Inner Sea

Fishing on the Sea of Fallen Stars

  • The primary source of food and commerce on the Inner Sea for more than fifteen centuries.
  • Every settlement has fishing boats (some countries have whole fleets that sail the coastal waters in search of the day’s catch).
  • Most settlements have at least one fishing boat per dozen settlers.
  • Deep-sea fishing for sport fish is a luxury known only to the idle rich of Sembia, Cormyr, and a few southern states.
  • More than 90% of all fishing is done within sight of land, because of the small boats used by the fishermen.

Shipbuilding on the Sea of Fallen Stars

  • This trade has made (and ruined) more fortunes on the sea than nearly any other, due to the universal need for the service.
  • All major ports have shipbuilding facilities, but the best shipbuilders reside in Prespur and work officially for Cormyr’s crown.
  • While carracks and other cargo ships are available from other shipbuilders, cogs are produced only in Prespur.
  • The Alaor shipyards controlled by Thay are also great and second only to those in Prespur and have served Thay’s fortunes well.

Shipping on the Sea of Fallen Stars

  • Before the discussion of shipping itself, it might be prudent to briefly outline the types of ships common on the Inner Sea.
  • Round Ships, Cogs, and Carracks have ridden the waves of the Inner Sea for decades now, and the shipping between the Inner Sea states (and beyond) has created a broad shipping network.
  • While navigational skills and equipment now allow trips across the sea out of sight of land, the presence of pirates and other dangers still limit that travel.
  • The bulk of the surface activity happens within fifteen to twenty miles from any coast, and the primary trade lanes run from the Dragon Coast, Cormyr, and Sembia, down to Turmish, where ships either dart southeast into the Alamber or cut sharper turns and enter the Vilhon Reach.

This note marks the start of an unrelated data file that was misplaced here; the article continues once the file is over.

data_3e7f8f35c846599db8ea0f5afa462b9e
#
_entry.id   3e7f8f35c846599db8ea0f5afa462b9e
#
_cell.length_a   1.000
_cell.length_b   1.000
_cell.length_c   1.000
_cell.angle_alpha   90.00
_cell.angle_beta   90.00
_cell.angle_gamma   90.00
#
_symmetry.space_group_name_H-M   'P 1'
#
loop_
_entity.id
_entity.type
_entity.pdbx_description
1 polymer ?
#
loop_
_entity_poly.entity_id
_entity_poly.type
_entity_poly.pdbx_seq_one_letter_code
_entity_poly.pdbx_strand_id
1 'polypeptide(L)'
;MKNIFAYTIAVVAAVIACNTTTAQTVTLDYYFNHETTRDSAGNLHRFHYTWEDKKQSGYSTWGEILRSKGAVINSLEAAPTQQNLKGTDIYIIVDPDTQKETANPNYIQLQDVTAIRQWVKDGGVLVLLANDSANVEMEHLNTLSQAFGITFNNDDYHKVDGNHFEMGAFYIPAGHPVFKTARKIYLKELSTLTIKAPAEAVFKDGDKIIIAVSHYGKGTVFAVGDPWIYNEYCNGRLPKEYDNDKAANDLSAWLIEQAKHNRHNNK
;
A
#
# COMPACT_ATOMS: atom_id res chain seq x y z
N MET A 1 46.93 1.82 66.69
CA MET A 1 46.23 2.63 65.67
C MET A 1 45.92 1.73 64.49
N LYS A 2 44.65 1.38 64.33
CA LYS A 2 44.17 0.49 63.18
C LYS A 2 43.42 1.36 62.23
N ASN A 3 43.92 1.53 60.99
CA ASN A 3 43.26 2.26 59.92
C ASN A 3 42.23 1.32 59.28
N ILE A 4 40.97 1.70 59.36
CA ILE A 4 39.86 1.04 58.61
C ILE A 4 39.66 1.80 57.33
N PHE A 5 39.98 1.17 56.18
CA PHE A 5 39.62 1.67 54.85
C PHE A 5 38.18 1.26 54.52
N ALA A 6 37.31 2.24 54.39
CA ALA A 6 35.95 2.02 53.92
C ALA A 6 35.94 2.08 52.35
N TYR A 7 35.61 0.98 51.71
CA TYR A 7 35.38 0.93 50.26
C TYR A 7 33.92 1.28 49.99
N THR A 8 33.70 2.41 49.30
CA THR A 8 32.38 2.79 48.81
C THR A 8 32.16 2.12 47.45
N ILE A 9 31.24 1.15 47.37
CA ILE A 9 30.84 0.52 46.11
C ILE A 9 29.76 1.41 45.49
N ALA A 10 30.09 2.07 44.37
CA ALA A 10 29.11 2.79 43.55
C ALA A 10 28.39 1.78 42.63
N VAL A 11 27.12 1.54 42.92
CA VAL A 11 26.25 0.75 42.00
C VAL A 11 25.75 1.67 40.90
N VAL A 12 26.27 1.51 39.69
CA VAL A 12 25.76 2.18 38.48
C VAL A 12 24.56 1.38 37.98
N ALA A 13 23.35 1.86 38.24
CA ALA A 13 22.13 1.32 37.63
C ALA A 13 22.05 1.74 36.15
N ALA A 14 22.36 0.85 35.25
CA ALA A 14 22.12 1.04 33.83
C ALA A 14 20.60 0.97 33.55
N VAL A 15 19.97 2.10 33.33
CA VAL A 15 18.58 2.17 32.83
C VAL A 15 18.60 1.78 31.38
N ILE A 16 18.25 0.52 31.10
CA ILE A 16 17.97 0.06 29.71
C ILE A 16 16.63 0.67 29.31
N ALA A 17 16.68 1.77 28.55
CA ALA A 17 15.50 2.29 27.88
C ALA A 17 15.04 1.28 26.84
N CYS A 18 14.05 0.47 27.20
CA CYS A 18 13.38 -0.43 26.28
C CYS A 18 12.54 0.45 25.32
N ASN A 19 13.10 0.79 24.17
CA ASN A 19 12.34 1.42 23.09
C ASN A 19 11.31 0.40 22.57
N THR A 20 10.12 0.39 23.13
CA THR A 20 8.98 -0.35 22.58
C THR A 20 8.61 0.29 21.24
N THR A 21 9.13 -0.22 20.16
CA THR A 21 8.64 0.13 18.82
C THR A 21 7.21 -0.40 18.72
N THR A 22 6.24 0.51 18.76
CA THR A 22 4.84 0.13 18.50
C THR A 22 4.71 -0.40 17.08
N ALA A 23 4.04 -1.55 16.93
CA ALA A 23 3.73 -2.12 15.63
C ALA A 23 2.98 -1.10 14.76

• Shipping also runs over to the Vast and along Impiltur’s coast to Cape Dragonfang and Thesk.
  • Aside from a few deepwater areas, the reef running from this cape to the Wayrock prevents much sea traffic across the eastern sea to Aglarond, though there are enough sailors who deem it a worthwhile run.
  • However, there are rarely ships that round Altumbel and head for Turmish.
  • Even though the uninitiated look at that as an easy voyage, it runs between two known pirate enclaves and is deemed too great a risk to establish a trade lane from Altumbel and Aglarond to either the Alamber or the Vilhon.
  • All the sea trade of Aglarond goes north to Thesk and then to Impiltur and parts west.
  • After the spring storms each year, many ships from Cormyr, Sembia, and other ports make mad dashes east toward Thesk and Aglarond, for fortunes can be made by those who arrive in port first.
  • The proceeds of the first few shiploads of goods always bring higher prices, and greater profits, for the bravest captains.
  • Of course, the pirates know this as well, and thus nearly one out of ten captains see their ships taken from them during this time, but with so much to gain, those risks are taken with regularity every year.

Piracy on the Sea of Fallen Stars

  • Pirates come in many varieties; the severity of their crimes also varies.
  • Dread Pirates
    – Those who attack ships and kill crews, taking money and cargo and lives with abandon (more than half of the pirates of the Inner Sea of this ilk).
  • Freecaptains
    – Commandeer cargoes but rarely inflict harm on innocents.
    – Range from men whom pursue the life out of necessity to those who seek treasure and excitement.
  • Smugglers
    – Ship trade goods and avoid shipping taxes and other fees they see as unnecessary or unjust.
  • Corsairs & Privateers
    -Essentially, pirates at the beck and call of coastal governments who raid other pirates or the ships of political enemies.

Inner Sea

High Seas and Fallen Stars Wr4ith